Nineteen members of Morocco squad were born outside the country, 10 of them in France; 14 members of Algeria squad were born in France.

The Biggest Losers

For the different coaches in Africa, it is about winning and keeping their contract so, its fair game to use players as long as they identify with their various African countries.

Gernot Rohr
Super Eagles coach, Rohr at the media parley.

Nigerian coach, Gernot Rohr in a recent press parley revealed that he is less concerned about Super Eagles players born abroad;

“When we want to make our list, we look at quality not where they were born. I am also happy to hear Nigerians born abroad make the decision to play for us.”

The national league players for African countries with a high number of second-generation players born abroad are the biggest losers with big odds stacked against them.

Last Defence Of the Dying Local Breed

If local players are to get a fighting chance in the national teams, it will have to be the players from various academies who make their way through the various youth tournaments to mainstream Europe.

Super eagles line up
Super eagles line up against Algeria

The road for these youngsters are usually long: from the streets to academies and then through a process of screening with the various national teams which sometimes have over 40 to 60 players trying out.

Iheanacho, Alampasu, Chukwueze, Omeruo, Osimhen, Ndidi, Yakubu Mathew are holding the forth for homegrown players.

Local Quota System?

Africa regularly suffers brain drain with their best human resources relocating for a better life outside the continent, creating a litany of possible talents that may or may not choose the mother continent back.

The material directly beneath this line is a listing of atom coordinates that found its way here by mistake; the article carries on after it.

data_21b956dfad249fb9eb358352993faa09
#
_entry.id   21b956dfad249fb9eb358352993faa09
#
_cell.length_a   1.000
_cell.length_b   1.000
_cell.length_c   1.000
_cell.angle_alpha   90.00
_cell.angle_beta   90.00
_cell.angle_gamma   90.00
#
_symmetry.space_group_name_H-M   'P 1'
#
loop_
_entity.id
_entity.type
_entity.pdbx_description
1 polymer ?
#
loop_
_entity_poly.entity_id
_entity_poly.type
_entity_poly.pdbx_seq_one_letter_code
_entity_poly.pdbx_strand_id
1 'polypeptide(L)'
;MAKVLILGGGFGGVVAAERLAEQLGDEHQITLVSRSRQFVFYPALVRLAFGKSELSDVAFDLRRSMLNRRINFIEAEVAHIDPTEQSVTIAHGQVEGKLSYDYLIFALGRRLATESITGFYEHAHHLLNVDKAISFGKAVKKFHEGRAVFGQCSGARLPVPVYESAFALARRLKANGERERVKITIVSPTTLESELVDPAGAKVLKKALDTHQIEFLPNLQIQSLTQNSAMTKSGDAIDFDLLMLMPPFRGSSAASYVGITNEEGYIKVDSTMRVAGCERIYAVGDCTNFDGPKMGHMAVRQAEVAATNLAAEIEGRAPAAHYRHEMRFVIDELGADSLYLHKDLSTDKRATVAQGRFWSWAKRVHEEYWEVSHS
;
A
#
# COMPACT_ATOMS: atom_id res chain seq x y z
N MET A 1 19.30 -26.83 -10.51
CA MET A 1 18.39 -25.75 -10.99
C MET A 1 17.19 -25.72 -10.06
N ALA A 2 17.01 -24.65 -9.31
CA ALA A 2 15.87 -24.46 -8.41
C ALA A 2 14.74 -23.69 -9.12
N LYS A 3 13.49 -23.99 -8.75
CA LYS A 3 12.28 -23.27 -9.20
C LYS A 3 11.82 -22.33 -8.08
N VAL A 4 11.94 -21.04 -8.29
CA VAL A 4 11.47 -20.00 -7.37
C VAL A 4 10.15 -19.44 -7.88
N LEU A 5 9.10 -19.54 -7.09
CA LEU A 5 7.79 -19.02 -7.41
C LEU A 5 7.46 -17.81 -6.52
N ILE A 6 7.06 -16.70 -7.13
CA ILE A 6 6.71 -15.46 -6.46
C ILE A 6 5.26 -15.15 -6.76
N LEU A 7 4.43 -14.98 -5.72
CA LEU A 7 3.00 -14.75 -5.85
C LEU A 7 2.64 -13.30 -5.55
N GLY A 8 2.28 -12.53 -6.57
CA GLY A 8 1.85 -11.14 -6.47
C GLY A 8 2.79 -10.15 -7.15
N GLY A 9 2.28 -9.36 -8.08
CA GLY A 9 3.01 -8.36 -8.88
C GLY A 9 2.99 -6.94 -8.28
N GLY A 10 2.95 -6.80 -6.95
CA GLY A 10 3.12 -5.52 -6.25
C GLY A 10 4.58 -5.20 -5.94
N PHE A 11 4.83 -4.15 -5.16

Amaju Pinnick
NFF president Amaju Pinnick

These have not gone unnoticed for the Nigerian Football Federation as the president, Amaju Pinnick revealed that he included a clause in the renewed contract of its national team coach, Gernot Rohr.

“We have told him. He MUST live in Nigeria. His salary will be in Naira. He must go around the leagues and see how he can nurture the players. If he can accept it, we have a deal. There are a lot of coaches that want to coach Nigeria.”

NFF President, Amaju Pinnick, was quoted as saying during a live interview on Arise TV on 13th April 2020.

The Oyinbo wall
The Oyinbo wall(Leon Balogun and William Troost-Ekong) with Goal Keeper, Maduka Okoye in the middle in the game against Algeria.

Out of the five defenders Nigeria used in the game against Algeria, four were players of Nigerian descent; William Troost-Ekong, Leon Balogun, Tyronne Ebuehi, and, Kevin Akpoguma.

More are still coming.

The last U20 team had three foreign-born stars while the U17 had two.

How can Nigeria combine getting their fill of ready-made players from Europe and help their league players to dream of a national team invitation?


  1. […] The 2013 and 2015 U17 and U20 squads provide the backdrop of the super eagles except for integrated foreign players of Nigerian descent. […]

  2. […] He also claimed Europe is the only continent where players can reach their potential.  […]